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Community Focus – Lowlines

If you are long-time Destiny player, you may remember a time when the only way to move your gear between characters involved endless visits to the Tower. To solve this problem, we created an API to let you move your gear around on your personal device of choice—using the right application, of course. There was much rejoicing. We also decided to allow the community to use that technology to make amazing applications to do everything from organizing your gear to finding clips of yourself in the Crucible.

Our focus this week is a pioneer in the Destiny application developer community. Please meet Lowlines. 

Welcome to your community focus! Tell us a little bit about yourself and what your role is in the Destiny Community.

LL: I am an Australian web developer with a passion for building tools for the gaming community. During Destiny 1, I maintained the unofficial Bungie API docs and helped other community developers build their own apps. I have also been known to record the occasional Pilgrimage Lore video while on patrol in the Dreaming City.
 
Thanks for assisting others in the creation of cool apps. Where can we find you on the internet?

LL: Here is where you can find me. 

Twitter: @lowlines
 
What has been your favorite subclass and weapon?

LL: I love running my Hunter as a Nightstalker, though Blade Barrage has been a nice change to the mix! My favourite weapon would have to be the No Turning Back kinetic bow. I have racked up over 28K kills with it since Petra gave it to me in Spider's Hideout.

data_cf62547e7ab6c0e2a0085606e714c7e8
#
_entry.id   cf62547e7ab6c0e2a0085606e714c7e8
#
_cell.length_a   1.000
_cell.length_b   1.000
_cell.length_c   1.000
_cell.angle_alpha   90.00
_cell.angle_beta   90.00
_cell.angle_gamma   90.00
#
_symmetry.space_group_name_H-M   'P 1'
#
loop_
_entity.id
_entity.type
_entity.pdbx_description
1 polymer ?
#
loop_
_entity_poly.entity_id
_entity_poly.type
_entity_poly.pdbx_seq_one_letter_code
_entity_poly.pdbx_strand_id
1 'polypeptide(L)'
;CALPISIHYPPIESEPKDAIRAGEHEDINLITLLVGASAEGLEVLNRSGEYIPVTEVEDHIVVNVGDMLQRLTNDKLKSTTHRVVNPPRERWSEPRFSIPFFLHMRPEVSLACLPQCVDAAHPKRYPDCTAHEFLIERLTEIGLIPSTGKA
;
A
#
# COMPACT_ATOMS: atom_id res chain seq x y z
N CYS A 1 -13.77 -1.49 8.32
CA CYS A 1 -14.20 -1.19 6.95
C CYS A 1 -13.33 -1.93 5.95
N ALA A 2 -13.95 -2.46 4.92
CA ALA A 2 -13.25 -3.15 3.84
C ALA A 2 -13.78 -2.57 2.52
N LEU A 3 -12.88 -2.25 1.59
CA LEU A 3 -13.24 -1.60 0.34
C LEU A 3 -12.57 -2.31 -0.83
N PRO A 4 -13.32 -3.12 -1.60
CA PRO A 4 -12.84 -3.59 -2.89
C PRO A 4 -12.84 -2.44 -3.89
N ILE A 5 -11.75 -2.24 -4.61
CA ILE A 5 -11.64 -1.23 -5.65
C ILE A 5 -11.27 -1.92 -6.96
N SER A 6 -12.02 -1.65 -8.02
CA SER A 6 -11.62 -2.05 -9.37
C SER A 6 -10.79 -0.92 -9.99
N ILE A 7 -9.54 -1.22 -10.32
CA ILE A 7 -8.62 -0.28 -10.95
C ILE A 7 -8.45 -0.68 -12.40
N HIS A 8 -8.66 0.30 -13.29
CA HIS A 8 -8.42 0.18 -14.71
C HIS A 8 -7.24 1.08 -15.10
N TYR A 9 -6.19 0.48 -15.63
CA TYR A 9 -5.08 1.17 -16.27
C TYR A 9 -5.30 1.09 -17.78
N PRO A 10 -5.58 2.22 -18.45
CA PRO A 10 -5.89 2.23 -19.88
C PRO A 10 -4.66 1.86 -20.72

Fine choices. Tell us about your site. It looks like more than just a few maps.

LL: My website is a space that allows me to share my passion projects with others. It provides me with a way to hone my skills and showcase how the web can be used as an extension to the player experience, particularly with the help of public game APIs.
 
Folks might be most familiar with the maps project, which is an enhanced version of the in-game Director and can be viewed from any device with a web browser even when you aren't playing Destiny 2. I've also been collaborating with other community developers by making my map data available for them to use. Websites like D2Checklist can deep link to a specific location and I've even made it possible to embed the maps into other websites like you would with Google Maps, which has been a useful feature for clans that run their own websites.
 
The gear viewer is another project that is a porting effort of Bungie's in-house web-based model viewer used to display 3d models on bungie.net back during Destiny 1. Despite being incomplete and fairly experimental, a lot of community artists have found it to be really useful for inspecting gear models for references while other community developers have used my code to build even cooler projects like the Catwalk by Josh Hunt or Chris Fried's experiments with VR!
 
Near the end of Destiny 1, I even put together a little community challenge where you had to go on a boss hunt to help Cayde fill his Pokedex!
 
These are just some examples of the types of projects I've worked on, and I make stuff for other games too! I am constantly coming up with new ideas for projects, and my website is the place you can go to check out some of the more fleshed-out ones!
 
Those are all cool projects. What got you interested in making maps and API features?